|Date:||April 12, 2007 / year-entry #129|
|Summary:||It depends on what you mean by default. As we saw earlier, the convention for Windows header files is that if you don't specify a particular version, then you get the most recent version. The shell common controls header file follows this convention, so if you include the Windows XP version of commctrl.h, you get functions,...|
It depends on what you mean by default.
As we saw earlier, the convention for Windows header files is that if you don't specify a particular version, then you get the most recent version. The shell common controls header file follows this convention, so if you include the Windows XP version of
On the other hand, there's the question of what version of the shell common controls you actually get at run time. Prior to Windows XP, the answer was simple: You got the most recent version installed on the machine.
With Windows XP, however, the rules changed. The visuals team wanted to do something more ambitious with the common controls, but the compatibility constraints also created significant risk. The solution was to use side-by-side assemblies.
For compatibility, if a program didn't specify what version of the shell common controls it wanted, it got version 5.82, which was carefully designed for extremely high compatibility with the previous version, 5.81, which came with Windows 2000 and Windows Me. Now, version 5.82 is not completely identical to 5.81, because it also needs to interoperate with version 6. More on this later.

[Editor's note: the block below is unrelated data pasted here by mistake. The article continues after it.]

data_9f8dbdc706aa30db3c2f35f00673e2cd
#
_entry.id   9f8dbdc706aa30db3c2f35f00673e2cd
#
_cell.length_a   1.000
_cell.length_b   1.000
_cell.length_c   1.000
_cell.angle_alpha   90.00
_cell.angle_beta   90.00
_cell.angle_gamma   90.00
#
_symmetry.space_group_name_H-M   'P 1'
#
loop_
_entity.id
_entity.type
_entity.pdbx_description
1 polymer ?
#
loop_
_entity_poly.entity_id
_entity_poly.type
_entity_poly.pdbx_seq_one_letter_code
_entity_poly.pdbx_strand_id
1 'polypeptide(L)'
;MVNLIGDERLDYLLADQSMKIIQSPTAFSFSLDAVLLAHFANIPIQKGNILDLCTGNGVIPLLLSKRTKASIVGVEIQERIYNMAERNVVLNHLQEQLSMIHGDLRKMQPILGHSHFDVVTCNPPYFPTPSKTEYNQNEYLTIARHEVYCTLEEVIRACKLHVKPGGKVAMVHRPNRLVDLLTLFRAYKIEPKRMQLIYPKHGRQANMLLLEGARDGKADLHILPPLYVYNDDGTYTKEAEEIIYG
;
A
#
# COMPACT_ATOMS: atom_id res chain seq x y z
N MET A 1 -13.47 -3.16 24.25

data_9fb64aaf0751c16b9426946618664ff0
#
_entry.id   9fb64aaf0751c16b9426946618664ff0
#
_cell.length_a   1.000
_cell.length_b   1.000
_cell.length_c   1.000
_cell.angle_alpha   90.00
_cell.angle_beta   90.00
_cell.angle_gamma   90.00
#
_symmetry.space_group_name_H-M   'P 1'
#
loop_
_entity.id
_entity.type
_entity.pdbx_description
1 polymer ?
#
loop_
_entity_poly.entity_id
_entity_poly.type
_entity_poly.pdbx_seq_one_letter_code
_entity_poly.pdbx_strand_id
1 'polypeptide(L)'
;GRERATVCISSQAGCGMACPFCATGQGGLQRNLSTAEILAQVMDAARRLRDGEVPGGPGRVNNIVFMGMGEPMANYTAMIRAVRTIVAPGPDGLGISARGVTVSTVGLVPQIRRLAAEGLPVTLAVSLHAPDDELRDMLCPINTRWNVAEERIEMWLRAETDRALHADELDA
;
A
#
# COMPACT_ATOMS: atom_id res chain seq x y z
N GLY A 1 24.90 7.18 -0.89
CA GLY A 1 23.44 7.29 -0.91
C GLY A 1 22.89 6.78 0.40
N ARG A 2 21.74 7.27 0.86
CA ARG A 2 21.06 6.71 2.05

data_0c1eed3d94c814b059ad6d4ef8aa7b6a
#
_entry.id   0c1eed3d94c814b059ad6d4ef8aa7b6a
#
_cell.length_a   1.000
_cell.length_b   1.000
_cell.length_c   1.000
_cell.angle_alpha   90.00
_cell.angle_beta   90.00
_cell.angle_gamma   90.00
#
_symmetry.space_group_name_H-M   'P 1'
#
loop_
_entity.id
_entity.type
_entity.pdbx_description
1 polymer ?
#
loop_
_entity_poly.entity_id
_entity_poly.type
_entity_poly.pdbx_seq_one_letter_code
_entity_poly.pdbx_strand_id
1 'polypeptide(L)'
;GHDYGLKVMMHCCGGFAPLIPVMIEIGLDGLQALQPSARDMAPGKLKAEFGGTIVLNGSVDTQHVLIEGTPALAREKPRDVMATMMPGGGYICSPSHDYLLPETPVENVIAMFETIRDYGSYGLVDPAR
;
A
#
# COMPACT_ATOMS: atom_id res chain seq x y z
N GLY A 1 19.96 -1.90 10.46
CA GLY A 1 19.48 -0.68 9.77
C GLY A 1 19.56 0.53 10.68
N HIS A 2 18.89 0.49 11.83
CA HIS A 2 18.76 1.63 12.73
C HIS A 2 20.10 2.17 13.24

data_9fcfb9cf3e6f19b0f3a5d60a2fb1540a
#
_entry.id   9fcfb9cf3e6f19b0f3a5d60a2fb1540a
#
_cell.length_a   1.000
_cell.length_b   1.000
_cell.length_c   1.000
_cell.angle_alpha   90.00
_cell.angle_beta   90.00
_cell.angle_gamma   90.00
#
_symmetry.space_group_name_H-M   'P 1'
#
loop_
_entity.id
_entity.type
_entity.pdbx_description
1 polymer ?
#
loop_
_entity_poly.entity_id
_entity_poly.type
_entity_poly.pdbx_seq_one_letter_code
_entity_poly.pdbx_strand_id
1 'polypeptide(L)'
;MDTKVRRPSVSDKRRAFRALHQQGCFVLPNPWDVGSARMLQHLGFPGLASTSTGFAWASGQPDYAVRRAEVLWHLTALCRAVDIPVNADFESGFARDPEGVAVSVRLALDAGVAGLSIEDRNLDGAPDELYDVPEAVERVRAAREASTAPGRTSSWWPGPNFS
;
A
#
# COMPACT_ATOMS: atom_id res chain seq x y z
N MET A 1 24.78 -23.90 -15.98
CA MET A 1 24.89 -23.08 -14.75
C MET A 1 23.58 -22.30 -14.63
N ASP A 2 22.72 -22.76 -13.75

If a program wanted to use version 6 of the common controls, it had to say so explicitly in a manifest. (What we on the shell team informally call a "v6 manifest".) That way, only programs that asked for the new behavior got it. The theory being that if you asked for the new behavior, you presumably tested your program against version 6 of the common controls to verify that it behaves as you expected. This freed up the visuals team to make more substantial changes to the common controls without having to worry about some old program that relied on some strange undocumented behavior of the common controls. That old program would get version 5.82, which was designed for high compatibility.
Now, on that interoperability thing. There are places where the common controls library creates an object which you can then use with other common controls. For example, you can create an image list with
Another example of this cross-version interoperability is the
Okay, but back to the original problem. If you don't specify what version of the header file you want, then you get the latest version (version 6 if you got the header file from the Windows XP Platform SDK). On the other hand, if you don't specify what version of the DLL you want, you get version 5.82, the compatible version of the DLL. Yes, this is a mismatch. Be on the lookout. This is what happens when a header file convention is at odds with a compatibility decision.
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